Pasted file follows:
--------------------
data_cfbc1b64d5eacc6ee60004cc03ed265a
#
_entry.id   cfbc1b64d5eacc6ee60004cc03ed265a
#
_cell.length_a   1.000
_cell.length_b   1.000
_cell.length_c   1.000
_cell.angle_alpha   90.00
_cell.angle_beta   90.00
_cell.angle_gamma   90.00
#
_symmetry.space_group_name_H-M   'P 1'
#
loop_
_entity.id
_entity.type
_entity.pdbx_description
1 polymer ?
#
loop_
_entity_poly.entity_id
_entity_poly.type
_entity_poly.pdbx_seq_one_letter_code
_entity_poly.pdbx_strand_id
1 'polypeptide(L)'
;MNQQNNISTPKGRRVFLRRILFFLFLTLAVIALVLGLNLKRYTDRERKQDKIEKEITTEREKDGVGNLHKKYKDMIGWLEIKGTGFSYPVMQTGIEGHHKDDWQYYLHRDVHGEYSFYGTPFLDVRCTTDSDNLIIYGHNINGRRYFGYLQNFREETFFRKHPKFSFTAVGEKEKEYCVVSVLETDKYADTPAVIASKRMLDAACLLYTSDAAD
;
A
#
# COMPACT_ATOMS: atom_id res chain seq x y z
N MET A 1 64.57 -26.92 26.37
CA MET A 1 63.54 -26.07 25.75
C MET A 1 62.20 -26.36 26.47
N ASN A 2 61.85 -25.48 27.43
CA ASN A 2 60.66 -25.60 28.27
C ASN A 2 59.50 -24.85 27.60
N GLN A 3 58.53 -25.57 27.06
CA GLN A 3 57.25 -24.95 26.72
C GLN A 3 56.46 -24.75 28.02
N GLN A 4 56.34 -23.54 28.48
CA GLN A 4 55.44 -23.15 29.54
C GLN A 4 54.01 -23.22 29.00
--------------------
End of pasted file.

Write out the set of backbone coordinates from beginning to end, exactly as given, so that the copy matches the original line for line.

data_cfbc1b64d5eacc6ee60004cc03ed265a
#
_entry.id   cfbc1b64d5eacc6ee60004cc03ed265a
#
_cell.length_a   1.000
_cell.length_b   1.000
_cell.length_c   1.000
_cell.angle_alpha   90.00
_cell.angle_beta   90.00
_cell.angle_gamma   90.00
#
_symmetry.space_group_name_H-M   'P 1'
#
loop_
_entity.id
_entity.type
_entity.pdbx_description
1 polymer ?
#
loop_
_entity_poly.entity_id
_entity_poly.type
_entity_poly.pdbx_seq_one_letter_code
_entity_poly.pdbx_strand_id
1 'polypeptide(L)'
;MNQQNNISTPKGRRVFLRRILFFLFLTLAVIALVLGLNLKRYTDRERKQDKIEKEITTEREKDGVGNLHKKYKDMIGWLEIKGTGFSYPVMQTGIEGHHKDDWQYYLHRDVHGEYSFYGTPFLDVRCTTDSDNLIIYGHNINGRRYFGYLQNFREETFFRKHPKFSFTAVGEKEKEYCVVSVLETDKYADTPAVIASKRMLDAACLLYTSDAAD
;
A
#
# COMPACT_ATOMS: atom_id res chain seq x y z
N MET A 1 64.57 -26.92 26.37
CA MET A 1 63.54 -26.07 25.75
C MET A 1 62.20 -26.36 26.47
N ASN A 2 61.85 -25.48 27.43
CA ASN A 2 60.66 -25.60 28.27
C ASN A 2 59.50 -24.85 27.60
N GLN A 3 58.53 -25.57 27.06
CA GLN A 3 57.25 -24.95 26.72
C GLN A 3 56.46 -24.75 28.02
N GLN A 4 56.34 -23.54 28.48
CA GLN A 4 55.44 -23.15 29.54
C GLN A 4 54.01 -23.22 29.00